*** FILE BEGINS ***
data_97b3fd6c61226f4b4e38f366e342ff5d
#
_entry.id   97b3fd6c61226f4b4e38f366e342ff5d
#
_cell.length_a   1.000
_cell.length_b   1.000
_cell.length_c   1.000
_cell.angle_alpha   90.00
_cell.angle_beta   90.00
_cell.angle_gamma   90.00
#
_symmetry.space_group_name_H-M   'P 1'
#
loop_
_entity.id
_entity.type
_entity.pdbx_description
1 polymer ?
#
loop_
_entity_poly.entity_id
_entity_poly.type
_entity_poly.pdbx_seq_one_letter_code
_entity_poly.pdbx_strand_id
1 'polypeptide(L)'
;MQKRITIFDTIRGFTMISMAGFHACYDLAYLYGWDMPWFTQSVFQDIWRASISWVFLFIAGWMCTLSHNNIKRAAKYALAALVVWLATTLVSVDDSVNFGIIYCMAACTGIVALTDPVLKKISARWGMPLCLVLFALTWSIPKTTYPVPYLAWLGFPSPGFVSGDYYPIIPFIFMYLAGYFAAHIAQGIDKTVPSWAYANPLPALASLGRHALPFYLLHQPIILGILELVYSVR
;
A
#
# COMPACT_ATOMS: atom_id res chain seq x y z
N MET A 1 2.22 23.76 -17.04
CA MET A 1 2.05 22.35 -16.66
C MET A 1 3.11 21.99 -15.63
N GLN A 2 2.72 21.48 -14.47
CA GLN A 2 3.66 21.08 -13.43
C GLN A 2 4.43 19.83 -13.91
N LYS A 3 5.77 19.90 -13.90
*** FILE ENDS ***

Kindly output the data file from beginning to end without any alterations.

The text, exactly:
data_97b3fd6c61226f4b4e38f366e342ff5d
#
_entry.id   97b3fd6c61226f4b4e38f366e342ff5d
#
_cell.length_a   1.000
_cell.length_b   1.000
_cell.length_c   1.000
_cell.angle_alpha   90.00
_cell.angle_beta   90.00
_cell.angle_gamma   90.00
#
_symmetry.space_group_name_H-M   'P 1'
#
loop_
_entity.id
_entity.type
_entity.pdbx_description
1 polymer ?
#
loop_
_entity_poly.entity_id
_entity_poly.type
_entity_poly.pdbx_seq_one_letter_code
_entity_poly.pdbx_strand_id
1 'polypeptide(L)'
;MQKRITIFDTIRGFTMISMAGFHACYDLAYLYGWDMPWFTQSVFQDIWRASISWVFLFIAGWMCTLSHNNIKRAAKYALAALVVWLATTLVSVDDSVNFGIIYCMAACTGIVALTDPVLKKISARWGMPLCLVLFALTWSIPKTTYPVPYLAWLGFPSPGFVSGDYYPIIPFIFMYLAGYFAAHIAQGIDKTVPSWAYANPLPALASLGRHALPFYLLHQPIILGILELVYSVR
;
A
#
# COMPACT_ATOMS: atom_id res chain seq x y z
N MET A 1 2.22 23.76 -17.04
CA MET A 1 2.05 22.35 -16.66
C MET A 1 3.11 21.99 -15.63
N GLN A 2 2.72 21.48 -14.47
CA GLN A 2 3.66 21.08 -13.43
C GLN A 2 4.43 19.83 -13.91
N LYS A 3 5.77 19.90 -13.90